Emily Dickinson

(10 December 1830 – 15 May 1886 / Amherst / Massachusetts)

"Unto Me?" I Do Not Know You - Poem by Emily Dickinson


"Unto Me?" I do not know you—
Where may be your House?

"I am Jesus—Late of Judea—
Now—of Paradise"—

Wagons—have you—to convey me?
This is far from Thence—

"Arms of Mine—sufficient Phaeton—
Trust Omnipotence"—

I am spotted—"I am Pardon"—
I am small—"The Least
Is esteemed in Heaven the Chiefest—
Occupy my House"—

Comments about "Unto Me?" I Do Not Know You by Emily Dickinson

  • (1/15/2018 9:14:00 AM)

    how the english poets are they dont even know how to write a good poem (Report) Reply

    1 person liked.
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  • (1/10/2018 2:27:00 PM)

    i know not i simply dont know (Report) Reply

  • Seamus O Brian (12/22/2016 3:42:00 PM)

    Powerfully succinct. Much truth efficiently conveyed. (Report) Reply

  • Indira Renganathan (10/22/2016 7:15:00 AM)

    Unto Me? I Do Not Know You
    Nice conversational poem -10 (Report) Reply

  • (9/16/2016 5:40:00 PM)

    hail emily! always kept her work short,soul deep and lovely. (Report) Reply

  • Susan Williams (10/26/2015 5:21:00 PM)

    This was enjoyable- so many spiritual poetry gets so heavy and packed full of every point of doctrine in a church that they are hurting their own objective. Dickinson knows how to get her point across with a simple light toiuch (Report) Reply

  • (5/3/2014 8:57:00 AM)

    I love such poetry. Very nice. (Report) Reply

  • Brian Jani (4/25/2014 5:31:00 PM)

    Awesome I like this poem (Report) Reply

  • Sara Abu Zaki (2/28/2014 7:09:00 AM)

    The sanctitude of an unshakable faith..
    I wish i felt the same
    (Report) Reply

  • (2/2/2014 12:24:00 AM)

    ..........a beautiful write by a great poetess... (Report) Reply

  • Shouvik Roy (6/23/2012 5:51:00 PM)

    Adam this is a very beautiful and meaningful poem...
    Emily does not use quotation marks very often and when she uses them they mean that these are not her words, but are in fact another’s words, which in this case are Jesus’ words. Poem #964 is a conversation between Emily (plain text) and Jesus (quoted text) . Jesus says, come unto Me, and Emily playfully wants to know where He lives and how He will arrange for her to travel such a large distance (across space, time, and dimension) . Emily says she is unworthy and spotted (physically by freckles and spiritually by flaws and failures) . But Jesus, true to form tells Emily that all that is needed is divine love (Arms of Mine, sufficient Phaeton) and forgiveness (Pardon) , which traverse all space and all time in the realities of Kingdom of heaven within. Emily has a reason for every word, every punctuation mark, every capital letter, and every hyphen.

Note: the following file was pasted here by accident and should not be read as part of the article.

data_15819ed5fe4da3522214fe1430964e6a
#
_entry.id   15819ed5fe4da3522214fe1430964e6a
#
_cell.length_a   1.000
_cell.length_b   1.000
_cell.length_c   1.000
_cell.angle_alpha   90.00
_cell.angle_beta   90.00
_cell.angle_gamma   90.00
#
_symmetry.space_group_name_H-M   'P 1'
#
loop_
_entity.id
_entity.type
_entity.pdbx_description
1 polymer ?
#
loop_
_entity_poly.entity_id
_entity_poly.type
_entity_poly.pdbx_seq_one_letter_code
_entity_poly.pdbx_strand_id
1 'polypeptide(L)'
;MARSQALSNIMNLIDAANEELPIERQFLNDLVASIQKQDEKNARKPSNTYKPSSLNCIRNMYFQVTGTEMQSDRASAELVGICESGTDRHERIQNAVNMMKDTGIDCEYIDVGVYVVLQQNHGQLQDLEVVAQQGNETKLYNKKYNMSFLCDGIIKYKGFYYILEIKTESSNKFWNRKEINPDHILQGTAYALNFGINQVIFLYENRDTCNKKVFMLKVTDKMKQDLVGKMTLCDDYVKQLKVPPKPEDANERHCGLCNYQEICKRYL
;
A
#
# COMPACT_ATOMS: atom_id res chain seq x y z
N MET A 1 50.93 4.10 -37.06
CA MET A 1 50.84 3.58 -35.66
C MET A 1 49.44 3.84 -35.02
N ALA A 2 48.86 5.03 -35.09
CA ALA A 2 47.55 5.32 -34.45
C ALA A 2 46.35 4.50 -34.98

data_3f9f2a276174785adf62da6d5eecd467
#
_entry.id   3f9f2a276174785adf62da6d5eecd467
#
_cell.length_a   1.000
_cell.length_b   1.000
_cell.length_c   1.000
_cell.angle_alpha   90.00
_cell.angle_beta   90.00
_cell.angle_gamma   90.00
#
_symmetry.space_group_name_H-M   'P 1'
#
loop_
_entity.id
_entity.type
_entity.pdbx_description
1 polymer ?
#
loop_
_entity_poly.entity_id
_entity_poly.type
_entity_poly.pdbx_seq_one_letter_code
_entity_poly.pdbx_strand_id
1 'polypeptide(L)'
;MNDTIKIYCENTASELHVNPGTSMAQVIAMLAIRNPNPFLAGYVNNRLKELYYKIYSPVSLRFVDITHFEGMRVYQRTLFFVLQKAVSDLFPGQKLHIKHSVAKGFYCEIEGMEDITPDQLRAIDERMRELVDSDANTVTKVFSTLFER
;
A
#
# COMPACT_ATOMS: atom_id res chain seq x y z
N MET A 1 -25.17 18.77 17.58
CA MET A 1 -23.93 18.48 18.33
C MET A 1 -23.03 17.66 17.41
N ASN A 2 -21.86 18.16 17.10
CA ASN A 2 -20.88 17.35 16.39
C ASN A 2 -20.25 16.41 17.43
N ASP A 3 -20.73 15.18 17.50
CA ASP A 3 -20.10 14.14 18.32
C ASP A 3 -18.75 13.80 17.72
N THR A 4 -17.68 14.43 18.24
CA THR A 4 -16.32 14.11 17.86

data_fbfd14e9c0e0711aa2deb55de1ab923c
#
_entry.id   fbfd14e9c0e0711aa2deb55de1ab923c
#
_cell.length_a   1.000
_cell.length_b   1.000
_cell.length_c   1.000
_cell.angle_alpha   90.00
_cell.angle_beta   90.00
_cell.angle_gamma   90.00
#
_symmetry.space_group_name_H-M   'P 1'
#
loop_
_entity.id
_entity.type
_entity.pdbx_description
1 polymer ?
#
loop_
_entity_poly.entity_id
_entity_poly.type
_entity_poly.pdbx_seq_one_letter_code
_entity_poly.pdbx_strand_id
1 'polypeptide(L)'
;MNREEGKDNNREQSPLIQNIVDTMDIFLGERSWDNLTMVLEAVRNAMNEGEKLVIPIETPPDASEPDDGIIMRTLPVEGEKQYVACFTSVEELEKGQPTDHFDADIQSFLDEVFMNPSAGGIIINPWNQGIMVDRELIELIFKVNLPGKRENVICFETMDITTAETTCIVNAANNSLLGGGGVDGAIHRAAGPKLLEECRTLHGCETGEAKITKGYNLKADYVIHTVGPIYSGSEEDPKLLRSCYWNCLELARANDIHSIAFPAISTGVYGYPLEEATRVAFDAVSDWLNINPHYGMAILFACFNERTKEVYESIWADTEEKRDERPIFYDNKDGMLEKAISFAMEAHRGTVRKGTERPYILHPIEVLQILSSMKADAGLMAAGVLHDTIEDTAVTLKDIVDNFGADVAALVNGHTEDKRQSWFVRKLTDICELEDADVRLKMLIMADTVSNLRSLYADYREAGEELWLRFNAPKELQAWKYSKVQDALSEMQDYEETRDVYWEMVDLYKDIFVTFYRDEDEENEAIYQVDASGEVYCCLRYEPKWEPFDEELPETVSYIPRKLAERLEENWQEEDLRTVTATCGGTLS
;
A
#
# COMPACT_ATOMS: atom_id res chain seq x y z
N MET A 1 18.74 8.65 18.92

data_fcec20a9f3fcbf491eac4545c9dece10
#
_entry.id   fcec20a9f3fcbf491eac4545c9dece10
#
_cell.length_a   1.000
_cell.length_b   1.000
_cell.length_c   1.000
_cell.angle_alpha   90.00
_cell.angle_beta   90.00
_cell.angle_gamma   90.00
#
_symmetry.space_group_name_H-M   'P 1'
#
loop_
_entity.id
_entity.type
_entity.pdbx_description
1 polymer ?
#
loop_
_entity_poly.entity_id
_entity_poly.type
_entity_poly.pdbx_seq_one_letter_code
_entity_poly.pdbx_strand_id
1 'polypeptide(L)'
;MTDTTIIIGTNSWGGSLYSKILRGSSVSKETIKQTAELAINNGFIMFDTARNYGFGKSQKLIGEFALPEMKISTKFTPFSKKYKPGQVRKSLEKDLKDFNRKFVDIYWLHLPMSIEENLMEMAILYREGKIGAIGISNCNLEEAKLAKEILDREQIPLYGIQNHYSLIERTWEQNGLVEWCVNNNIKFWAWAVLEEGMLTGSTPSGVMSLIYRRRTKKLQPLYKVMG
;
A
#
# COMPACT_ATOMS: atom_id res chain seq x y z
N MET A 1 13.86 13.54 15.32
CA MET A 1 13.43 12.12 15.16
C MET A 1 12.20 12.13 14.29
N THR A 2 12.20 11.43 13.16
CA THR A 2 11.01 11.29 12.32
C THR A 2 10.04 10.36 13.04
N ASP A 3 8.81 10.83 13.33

(Report) Reply

  • Adam Sobh (4/10/2009 11:52:00 AM)

    I'm doing a project on Emily Dickinson for my 11th grade American Literature class, and i need to find a poem by Miss Emily Dickinson and then analyze it, i chose this poem, but i don't really understand it, so if anybody could please explain it to me and help me to better understand it, i would be extremely grateful. (Report) Reply

  • (3/31/2008 7:37:00 PM)

    This feels very good about Christianity, and Christians will react to it in very familiar patterns. It is good to see this poem being written for the advancement of Christian science, which is basically that pointed out by this poem. I do not take on every belief, but the passion is shown with a kind of fervour too polite. To tell Jesus that he trusts omnipotence is then brave and totally courageous. The bravery I can extract is vast in such a short amount of poetry. The poem is so small for its amount of information that it occupies my house! (Report) Reply

  • (11/6/2006 1:09:00 AM)

    have u no respect for her poetry there is more in it then is written you have to just read extra carefully (Report) Reply

  • (11/24/2004 7:16:00 PM)

    sorry emily.. i stop here.. ur poems r boring.. (Report) Reply

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Read poems about / on: house, trust, heaven

Poem Submitted: Monday, January 13, 2003

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